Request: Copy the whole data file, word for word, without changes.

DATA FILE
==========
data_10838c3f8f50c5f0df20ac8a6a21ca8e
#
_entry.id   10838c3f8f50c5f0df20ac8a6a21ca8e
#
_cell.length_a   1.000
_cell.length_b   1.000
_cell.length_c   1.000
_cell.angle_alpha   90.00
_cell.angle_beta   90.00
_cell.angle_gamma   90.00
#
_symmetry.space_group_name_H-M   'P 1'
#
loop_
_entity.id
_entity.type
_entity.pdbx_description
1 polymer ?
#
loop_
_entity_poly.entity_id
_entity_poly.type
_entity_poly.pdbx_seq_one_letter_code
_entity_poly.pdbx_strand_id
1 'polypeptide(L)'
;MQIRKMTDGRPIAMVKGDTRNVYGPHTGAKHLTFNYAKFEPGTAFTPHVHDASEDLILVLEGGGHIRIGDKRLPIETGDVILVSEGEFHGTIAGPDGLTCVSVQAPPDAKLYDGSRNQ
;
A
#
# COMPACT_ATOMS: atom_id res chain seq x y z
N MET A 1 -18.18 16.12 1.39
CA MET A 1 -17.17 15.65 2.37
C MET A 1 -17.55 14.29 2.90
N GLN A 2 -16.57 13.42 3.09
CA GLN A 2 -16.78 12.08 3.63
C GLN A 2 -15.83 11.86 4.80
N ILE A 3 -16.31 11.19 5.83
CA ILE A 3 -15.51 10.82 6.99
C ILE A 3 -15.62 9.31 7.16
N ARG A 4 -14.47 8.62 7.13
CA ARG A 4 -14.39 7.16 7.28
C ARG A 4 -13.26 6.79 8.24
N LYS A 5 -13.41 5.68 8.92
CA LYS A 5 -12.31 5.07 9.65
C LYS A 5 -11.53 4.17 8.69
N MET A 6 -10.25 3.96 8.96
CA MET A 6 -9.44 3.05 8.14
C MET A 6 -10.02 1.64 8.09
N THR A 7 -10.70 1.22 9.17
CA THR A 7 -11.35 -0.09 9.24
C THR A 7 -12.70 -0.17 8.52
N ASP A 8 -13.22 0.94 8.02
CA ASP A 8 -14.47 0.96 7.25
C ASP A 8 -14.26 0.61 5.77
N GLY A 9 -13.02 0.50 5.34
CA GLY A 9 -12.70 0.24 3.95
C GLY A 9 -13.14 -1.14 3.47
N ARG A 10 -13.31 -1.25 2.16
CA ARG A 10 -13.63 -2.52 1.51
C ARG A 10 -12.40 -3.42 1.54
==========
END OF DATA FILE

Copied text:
data_10838c3f8f50c5f0df20ac8a6a21ca8e
#
_entry.id   10838c3f8f50c5f0df20ac8a6a21ca8e
#
_cell.length_a   1.000
_cell.length_b   1.000
_cell.length_c   1.000
_cell.angle_alpha   90.00
_cell.angle_beta   90.00
_cell.angle_gamma   90.00
#
_symmetry.space_group_name_H-M   'P 1'
#
loop_
_entity.id
_entity.type
_entity.pdbx_description
1 polymer ?
#
loop_
_entity_poly.entity_id
_entity_poly.type
_entity_poly.pdbx_seq_one_letter_code
_entity_poly.pdbx_strand_id
1 'polypeptide(L)'
;MQIRKMTDGRPIAMVKGDTRNVYGPHTGAKHLTFNYAKFEPGTAFTPHVHDASEDLILVLEGGGHIRIGDKRLPIETGDVILVSEGEFHGTIAGPDGLTCVSVQAPPDAKLYDGSRNQ
;
A
#
# COMPACT_ATOMS: atom_id res chain seq x y z
N MET A 1 -18.18 16.12 1.39
CA MET A 1 -17.17 15.65 2.37
C MET A 1 -17.55 14.29 2.90
N GLN A 2 -16.57 13.42 3.09
CA GLN A 2 -16.78 12.08 3.63
C GLN A 2 -15.83 11.86 4.80
N ILE A 3 -16.31 11.19 5.83
CA ILE A 3 -15.51 10.82 6.99
C ILE A 3 -15.62 9.31 7.16
N ARG A 4 -14.47 8.62 7.13
CA ARG A 4 -14.39 7.16 7.28
C ARG A 4 -13.26 6.79 8.24
N LYS A 5 -13.41 5.68 8.92
CA LYS A 5 -12.31 5.07 9.65
C LYS A 5 -11.53 4.17 8.69
N MET A 6 -10.25 3.96 8.96
CA MET A 6 -9.44 3.05 8.14
C MET A 6 -10.02 1.64 8.09
N THR A 7 -10.70 1.22 9.17
CA THR A 7 -11.35 -0.09 9.24
C THR A 7 -12.70 -0.17 8.52
N ASP A 8 -13.22 0.94 8.02
CA ASP A 8 -14.47 0.96 7.25
C ASP A 8 -14.26 0.61 5.77
N GLY A 9 -13.02 0.50 5.34
CA GLY A 9 -12.70 0.24 3.95
C GLY A 9 -13.14 -1.14 3.47
N ARG A 10 -13.31 -1.25 2.16
CA ARG A 10 -13.63 -2.52 1.51
C ARG A 10 -12.40 -3.42 1.54